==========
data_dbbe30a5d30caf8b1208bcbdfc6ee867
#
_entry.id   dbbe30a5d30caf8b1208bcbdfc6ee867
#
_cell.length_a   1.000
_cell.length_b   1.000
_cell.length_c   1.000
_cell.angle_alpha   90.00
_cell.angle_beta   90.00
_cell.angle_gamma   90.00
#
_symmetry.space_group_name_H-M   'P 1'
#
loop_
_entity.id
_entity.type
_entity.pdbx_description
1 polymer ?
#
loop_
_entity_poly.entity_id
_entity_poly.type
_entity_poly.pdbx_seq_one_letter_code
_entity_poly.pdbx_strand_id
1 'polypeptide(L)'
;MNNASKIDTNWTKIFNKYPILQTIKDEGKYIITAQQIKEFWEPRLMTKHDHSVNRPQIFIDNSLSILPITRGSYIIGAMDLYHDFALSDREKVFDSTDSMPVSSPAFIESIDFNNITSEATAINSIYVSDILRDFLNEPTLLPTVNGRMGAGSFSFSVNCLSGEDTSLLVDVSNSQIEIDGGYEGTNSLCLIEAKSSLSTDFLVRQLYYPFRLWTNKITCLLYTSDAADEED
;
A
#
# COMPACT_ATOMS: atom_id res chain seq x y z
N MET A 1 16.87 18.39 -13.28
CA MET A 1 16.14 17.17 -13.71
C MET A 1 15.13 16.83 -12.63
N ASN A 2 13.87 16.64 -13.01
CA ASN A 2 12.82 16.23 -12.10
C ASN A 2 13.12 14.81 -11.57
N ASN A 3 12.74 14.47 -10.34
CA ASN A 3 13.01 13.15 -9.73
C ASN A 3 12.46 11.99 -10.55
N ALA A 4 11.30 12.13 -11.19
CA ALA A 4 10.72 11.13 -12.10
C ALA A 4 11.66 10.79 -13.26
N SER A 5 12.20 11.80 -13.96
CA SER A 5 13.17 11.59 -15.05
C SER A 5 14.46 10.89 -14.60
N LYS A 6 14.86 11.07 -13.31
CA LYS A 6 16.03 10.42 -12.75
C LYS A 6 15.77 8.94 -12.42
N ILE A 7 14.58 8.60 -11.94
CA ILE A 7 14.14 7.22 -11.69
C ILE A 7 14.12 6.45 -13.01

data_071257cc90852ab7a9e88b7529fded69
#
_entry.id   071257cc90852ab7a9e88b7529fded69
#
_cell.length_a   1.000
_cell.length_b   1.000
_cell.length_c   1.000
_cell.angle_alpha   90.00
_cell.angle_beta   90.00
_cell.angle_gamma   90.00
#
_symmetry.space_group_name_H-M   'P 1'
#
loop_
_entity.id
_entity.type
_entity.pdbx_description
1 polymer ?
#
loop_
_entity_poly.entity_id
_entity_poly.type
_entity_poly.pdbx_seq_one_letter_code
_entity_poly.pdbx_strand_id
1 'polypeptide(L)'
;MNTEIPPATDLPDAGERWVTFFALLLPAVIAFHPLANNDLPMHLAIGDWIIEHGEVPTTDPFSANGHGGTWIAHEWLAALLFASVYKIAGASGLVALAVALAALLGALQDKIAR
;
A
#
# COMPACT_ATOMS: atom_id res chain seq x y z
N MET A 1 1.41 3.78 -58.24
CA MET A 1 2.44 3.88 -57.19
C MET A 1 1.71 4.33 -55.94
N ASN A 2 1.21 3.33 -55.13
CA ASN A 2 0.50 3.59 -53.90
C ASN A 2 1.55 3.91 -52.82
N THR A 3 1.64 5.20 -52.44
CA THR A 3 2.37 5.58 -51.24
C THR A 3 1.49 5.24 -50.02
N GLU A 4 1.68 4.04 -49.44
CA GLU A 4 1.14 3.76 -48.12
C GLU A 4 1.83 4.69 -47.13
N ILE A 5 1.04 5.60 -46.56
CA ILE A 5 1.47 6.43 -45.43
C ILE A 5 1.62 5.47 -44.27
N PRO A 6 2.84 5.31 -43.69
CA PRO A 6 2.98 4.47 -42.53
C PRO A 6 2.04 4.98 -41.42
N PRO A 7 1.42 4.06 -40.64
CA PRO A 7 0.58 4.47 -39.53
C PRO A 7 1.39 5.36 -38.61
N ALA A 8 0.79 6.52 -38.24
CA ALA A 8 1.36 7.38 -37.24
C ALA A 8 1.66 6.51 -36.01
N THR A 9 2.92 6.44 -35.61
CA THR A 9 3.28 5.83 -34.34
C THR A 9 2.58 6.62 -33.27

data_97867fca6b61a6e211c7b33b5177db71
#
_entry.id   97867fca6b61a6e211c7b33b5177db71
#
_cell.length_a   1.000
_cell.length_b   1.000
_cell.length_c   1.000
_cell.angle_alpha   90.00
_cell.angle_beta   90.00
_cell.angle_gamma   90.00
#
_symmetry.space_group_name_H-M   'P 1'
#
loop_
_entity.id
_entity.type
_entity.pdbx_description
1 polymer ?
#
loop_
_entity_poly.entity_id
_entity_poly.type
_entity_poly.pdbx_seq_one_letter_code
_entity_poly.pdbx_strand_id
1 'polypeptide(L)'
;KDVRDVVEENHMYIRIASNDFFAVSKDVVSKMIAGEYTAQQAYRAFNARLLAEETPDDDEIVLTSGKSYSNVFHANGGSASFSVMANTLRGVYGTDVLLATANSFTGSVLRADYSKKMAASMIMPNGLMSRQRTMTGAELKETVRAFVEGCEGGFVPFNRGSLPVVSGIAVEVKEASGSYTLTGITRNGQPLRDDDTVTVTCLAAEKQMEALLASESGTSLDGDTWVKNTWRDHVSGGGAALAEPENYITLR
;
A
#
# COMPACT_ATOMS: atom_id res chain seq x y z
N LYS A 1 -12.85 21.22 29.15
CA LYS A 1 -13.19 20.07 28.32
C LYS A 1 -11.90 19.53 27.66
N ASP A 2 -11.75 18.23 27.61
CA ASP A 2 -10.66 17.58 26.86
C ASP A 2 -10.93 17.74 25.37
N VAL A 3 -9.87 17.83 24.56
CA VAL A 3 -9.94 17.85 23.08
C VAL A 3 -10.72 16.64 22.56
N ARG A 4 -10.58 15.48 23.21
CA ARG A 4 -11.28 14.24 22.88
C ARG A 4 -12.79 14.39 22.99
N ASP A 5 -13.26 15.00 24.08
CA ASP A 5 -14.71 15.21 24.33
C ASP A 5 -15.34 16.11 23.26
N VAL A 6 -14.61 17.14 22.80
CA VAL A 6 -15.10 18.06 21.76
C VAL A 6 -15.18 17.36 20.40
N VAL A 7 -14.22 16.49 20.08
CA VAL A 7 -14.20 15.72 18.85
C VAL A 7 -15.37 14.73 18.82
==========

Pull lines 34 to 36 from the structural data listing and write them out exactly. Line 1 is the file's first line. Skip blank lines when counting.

N ASN A 2 13.87 16.64 -13.01
CA ASN A 2 12.82 16.23 -12.10
C ASN A 2 13.12 14.81 -11.57